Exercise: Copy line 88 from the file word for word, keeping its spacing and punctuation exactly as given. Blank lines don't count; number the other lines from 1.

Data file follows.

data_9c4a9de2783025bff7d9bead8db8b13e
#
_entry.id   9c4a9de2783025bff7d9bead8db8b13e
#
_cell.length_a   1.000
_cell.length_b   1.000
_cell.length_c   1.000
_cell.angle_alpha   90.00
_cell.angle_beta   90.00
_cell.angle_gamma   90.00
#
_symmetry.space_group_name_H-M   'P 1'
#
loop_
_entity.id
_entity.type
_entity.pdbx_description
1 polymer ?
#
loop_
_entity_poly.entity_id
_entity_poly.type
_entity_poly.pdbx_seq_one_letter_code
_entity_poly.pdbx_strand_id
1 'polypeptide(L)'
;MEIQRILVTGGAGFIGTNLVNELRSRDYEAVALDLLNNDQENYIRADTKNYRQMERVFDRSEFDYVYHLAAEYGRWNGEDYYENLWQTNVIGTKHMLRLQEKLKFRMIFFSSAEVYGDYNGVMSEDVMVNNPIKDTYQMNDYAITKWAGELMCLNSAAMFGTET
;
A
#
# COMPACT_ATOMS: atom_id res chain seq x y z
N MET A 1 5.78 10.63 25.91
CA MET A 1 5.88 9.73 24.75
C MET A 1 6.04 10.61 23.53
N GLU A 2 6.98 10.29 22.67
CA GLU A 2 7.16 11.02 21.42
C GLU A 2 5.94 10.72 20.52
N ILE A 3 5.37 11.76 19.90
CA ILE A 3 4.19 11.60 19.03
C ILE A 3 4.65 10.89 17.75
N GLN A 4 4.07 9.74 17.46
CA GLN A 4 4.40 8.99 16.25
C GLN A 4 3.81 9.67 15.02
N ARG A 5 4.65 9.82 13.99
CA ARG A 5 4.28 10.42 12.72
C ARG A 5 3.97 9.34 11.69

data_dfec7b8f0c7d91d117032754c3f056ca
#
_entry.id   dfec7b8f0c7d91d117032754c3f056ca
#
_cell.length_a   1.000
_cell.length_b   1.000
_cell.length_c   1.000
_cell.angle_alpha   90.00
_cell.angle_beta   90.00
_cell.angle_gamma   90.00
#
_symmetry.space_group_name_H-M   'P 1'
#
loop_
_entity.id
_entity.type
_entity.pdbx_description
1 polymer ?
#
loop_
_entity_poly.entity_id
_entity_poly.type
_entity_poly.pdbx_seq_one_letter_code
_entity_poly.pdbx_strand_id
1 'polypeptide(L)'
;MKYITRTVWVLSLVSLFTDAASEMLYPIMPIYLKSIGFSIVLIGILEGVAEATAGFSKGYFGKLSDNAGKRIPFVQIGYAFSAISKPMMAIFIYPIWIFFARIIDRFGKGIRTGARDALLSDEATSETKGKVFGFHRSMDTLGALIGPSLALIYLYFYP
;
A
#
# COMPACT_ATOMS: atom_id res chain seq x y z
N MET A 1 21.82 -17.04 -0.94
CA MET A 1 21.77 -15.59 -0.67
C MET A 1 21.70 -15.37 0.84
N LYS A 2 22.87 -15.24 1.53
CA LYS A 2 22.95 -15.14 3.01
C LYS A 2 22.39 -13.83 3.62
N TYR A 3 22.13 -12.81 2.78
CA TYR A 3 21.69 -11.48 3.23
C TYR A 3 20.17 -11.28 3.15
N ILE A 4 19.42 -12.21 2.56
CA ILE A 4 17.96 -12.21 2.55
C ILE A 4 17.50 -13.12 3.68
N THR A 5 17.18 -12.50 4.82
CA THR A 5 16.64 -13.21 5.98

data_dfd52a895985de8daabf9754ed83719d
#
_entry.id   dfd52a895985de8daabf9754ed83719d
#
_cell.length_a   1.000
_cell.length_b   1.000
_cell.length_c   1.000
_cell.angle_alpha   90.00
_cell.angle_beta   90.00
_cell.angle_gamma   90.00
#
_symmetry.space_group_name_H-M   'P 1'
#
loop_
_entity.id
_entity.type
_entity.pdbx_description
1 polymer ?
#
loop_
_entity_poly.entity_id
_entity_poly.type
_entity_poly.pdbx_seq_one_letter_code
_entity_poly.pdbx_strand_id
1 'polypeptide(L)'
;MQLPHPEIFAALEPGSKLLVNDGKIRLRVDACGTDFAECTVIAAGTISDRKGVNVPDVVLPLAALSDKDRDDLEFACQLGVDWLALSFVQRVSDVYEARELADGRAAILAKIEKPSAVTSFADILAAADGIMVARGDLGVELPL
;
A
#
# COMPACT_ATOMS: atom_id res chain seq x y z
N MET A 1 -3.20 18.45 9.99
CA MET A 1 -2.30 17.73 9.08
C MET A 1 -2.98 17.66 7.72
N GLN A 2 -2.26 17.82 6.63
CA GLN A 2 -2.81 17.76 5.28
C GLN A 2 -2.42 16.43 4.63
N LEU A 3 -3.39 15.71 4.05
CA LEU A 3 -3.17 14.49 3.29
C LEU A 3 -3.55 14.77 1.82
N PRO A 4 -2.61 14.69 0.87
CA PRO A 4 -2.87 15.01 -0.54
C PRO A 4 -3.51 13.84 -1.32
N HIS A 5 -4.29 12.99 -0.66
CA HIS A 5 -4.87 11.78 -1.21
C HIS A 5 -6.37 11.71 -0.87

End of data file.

N THR A 5 17.18 -12.50 4.82